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keywords = death
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18/97. Thermally induced entrance wound-like defect of the skull.

    A case of death due to car fire is described where the carbonised skull of the cremated corpse showed an ovoid defect of the cranial bone. The question arose whether this formed fracture was caused by a gunshot. But the reconstruction of the cranial remains with detached parts of the tabula externa provided evidence that the suspicious defect was to be classified as an uncommon heat-induced post-mortem artefact.
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ranking = 0.5
keywords = death
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19/97. Nonterrorist suicidal deaths involving explosives.

    Suicidal deaths involving explosives unconnected to terrorism are rare. The investigation of deaths from explosive devices requires a multidisciplinary collaborative effort, as demonstrated in this study. Reported are 2 cases of nonterrorist suicidal explosive-related deaths with massive craniocerebral destruction. The first case involves a 20-year-old man who was discovered in the basement apartment of his father's home seconds after an explosion. At the scene investigators recovered illegal improvised power-technique explosive devices, specifically M-100s, together with the victim's handwritten suicide note. The victim exhibited extensive craniofacial injuries, which medicolegal officials attributed to the decedent's intentionally placing one of these devices in his mouth. The second case involves a 46-year-old man who was found by his wife at his home. In the victim's facial wound, investigators recovered portions of a detonator blasting cap attached to electrical lead wires extending to his right hand. A suicide note was discovered at the scene. The appropriate collection of physical evidence at the scene of the explosion and a detailed examination of the victim's history is as important as documentation of injury patterns and recovery of trace evidence at autopsy. A basic understanding of the variety of explosive devices is also necessary. This investigatory approach greatly enhances the medicolegal death investigator's ability to reconstruct the fatal event as a means of separating accidental and homicidal explosive-related deaths from this uncommon form of suicide.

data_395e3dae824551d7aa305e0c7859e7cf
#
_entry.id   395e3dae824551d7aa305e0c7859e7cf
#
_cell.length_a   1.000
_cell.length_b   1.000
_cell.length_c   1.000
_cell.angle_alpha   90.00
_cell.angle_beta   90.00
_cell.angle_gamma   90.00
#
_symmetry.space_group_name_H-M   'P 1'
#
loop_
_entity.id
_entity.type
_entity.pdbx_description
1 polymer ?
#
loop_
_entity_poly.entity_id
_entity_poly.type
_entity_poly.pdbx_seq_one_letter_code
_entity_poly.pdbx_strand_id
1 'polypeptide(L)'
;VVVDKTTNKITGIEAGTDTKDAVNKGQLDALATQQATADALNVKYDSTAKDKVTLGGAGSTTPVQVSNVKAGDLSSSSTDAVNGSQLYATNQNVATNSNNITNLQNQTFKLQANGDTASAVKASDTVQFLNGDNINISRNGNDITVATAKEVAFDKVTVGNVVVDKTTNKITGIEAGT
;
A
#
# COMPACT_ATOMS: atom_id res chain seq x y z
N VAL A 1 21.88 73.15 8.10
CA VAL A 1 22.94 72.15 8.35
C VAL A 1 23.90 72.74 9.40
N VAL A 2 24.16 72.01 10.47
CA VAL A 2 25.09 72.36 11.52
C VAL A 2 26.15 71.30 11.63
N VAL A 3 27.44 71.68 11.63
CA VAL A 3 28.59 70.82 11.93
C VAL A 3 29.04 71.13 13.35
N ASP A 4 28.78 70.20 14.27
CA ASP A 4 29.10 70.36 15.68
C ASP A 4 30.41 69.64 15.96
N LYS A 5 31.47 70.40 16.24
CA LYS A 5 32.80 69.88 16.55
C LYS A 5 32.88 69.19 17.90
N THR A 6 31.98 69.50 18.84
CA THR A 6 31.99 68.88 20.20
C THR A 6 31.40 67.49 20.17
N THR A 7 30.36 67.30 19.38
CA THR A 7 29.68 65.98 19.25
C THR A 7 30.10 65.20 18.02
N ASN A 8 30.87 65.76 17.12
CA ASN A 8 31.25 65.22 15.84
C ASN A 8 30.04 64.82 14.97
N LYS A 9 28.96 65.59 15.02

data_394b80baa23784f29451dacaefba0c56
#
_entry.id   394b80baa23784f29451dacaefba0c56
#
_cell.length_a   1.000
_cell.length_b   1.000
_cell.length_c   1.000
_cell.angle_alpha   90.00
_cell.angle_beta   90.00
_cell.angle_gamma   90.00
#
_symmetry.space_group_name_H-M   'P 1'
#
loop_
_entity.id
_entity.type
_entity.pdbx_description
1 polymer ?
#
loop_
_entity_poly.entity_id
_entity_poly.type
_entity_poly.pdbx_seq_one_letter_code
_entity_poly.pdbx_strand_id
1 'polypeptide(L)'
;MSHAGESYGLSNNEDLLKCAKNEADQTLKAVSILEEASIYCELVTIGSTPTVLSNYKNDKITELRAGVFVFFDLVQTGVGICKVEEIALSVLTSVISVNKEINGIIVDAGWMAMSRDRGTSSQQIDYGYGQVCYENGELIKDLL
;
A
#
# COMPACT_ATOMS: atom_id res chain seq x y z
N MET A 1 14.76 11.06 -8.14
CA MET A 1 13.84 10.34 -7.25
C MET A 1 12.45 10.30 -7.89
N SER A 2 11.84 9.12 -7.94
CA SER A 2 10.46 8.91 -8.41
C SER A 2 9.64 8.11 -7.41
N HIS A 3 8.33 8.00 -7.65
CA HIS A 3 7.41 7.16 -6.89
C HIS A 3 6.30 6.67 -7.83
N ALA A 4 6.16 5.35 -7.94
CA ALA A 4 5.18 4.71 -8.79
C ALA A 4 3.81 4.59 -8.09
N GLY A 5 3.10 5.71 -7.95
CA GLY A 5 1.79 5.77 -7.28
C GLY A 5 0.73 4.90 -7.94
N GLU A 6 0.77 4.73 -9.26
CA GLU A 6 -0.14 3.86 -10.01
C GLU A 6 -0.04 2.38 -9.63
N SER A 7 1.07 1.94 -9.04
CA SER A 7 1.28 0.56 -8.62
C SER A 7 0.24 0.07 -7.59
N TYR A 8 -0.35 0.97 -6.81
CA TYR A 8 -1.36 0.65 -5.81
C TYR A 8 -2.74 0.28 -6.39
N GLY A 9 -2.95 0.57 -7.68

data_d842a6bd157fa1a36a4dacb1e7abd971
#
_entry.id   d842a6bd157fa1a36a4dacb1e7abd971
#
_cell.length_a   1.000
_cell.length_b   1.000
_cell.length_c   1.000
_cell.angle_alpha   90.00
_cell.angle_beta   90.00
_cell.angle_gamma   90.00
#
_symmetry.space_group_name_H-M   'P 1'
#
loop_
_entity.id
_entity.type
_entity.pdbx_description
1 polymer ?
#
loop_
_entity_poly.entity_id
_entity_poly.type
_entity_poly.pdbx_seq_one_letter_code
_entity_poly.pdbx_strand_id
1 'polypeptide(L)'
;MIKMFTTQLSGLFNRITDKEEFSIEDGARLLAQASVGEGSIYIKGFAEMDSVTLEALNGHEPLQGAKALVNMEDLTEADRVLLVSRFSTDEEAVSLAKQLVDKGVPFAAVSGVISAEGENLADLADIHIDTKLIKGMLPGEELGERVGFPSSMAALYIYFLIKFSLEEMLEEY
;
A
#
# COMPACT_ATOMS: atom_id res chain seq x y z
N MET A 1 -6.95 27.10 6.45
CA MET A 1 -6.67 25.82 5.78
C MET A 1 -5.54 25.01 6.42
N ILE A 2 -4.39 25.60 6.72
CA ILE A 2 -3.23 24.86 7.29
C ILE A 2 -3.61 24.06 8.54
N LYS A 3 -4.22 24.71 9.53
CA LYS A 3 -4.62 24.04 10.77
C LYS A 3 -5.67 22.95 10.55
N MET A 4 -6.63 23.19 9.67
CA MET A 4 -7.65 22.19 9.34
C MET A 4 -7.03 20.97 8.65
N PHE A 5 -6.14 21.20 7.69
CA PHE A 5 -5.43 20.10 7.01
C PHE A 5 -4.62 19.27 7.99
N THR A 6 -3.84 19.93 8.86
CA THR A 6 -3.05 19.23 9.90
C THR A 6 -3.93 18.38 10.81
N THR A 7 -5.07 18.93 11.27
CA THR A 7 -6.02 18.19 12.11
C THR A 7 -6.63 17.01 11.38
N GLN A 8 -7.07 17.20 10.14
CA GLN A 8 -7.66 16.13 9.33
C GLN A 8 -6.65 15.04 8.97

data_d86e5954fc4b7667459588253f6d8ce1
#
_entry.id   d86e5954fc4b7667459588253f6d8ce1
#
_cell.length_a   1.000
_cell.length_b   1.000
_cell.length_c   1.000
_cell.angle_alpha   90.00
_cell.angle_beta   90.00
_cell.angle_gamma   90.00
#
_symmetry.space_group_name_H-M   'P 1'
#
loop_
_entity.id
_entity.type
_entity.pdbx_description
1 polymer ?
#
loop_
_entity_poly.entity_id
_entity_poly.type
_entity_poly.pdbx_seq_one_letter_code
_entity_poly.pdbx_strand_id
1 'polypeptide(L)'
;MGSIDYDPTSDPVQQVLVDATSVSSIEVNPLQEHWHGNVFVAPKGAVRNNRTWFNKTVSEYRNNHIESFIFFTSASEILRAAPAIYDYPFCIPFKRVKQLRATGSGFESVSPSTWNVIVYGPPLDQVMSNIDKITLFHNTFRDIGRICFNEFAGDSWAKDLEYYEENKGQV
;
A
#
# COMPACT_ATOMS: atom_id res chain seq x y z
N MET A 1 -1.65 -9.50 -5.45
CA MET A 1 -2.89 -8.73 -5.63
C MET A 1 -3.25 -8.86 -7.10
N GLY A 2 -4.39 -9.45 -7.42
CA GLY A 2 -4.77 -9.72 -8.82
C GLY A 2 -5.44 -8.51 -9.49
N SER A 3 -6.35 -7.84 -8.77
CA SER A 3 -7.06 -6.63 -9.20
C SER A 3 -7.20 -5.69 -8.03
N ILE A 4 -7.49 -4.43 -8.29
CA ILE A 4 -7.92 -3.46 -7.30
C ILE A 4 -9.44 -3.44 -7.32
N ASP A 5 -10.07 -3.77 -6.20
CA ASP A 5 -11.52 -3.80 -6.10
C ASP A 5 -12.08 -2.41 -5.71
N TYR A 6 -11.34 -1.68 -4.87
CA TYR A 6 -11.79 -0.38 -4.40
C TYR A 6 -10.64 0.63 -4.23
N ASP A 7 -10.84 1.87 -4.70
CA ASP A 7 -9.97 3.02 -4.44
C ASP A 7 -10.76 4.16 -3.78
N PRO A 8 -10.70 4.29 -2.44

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ranking = 4.5
keywords = death
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20/97. The role of ecgonine methyl ester in the interpretation of cocaine concentrations in postmortem blood.

    A study of the metabolism of in vivo cocaine (COC) and the stability of in vitro COC suggests that the presence of benzoylecgonine (BE) in unpreserved blood arises from in vivo COC metabolism and that ecgonine methyl ester (EME) in unpreserved blood arises from in vitro COC hydrolysis. Postmortem cases positive for COC were studied to determine if molar concentrations of EME in unpreserved blood could be used to estimate the blood COC concentration at the time of death when added to the molar COC concentrations. COC was analyzed in 10 postmortem blood specimens between 1 and 8 days following death and again 10 to 70 days after further storage. The COC lost was accounted for by its hydrolysis to EME. Good correlation (r = 0.9677, p < 0.001) was observed when the blood COC concentrations in postmortem cases were compared to blood COC concentrations predicted by the addition of blood COC and EME concentrations; hence, analysis for EME and estimation of perimortem COC concentrations can assist in defining deaths associated with COC use.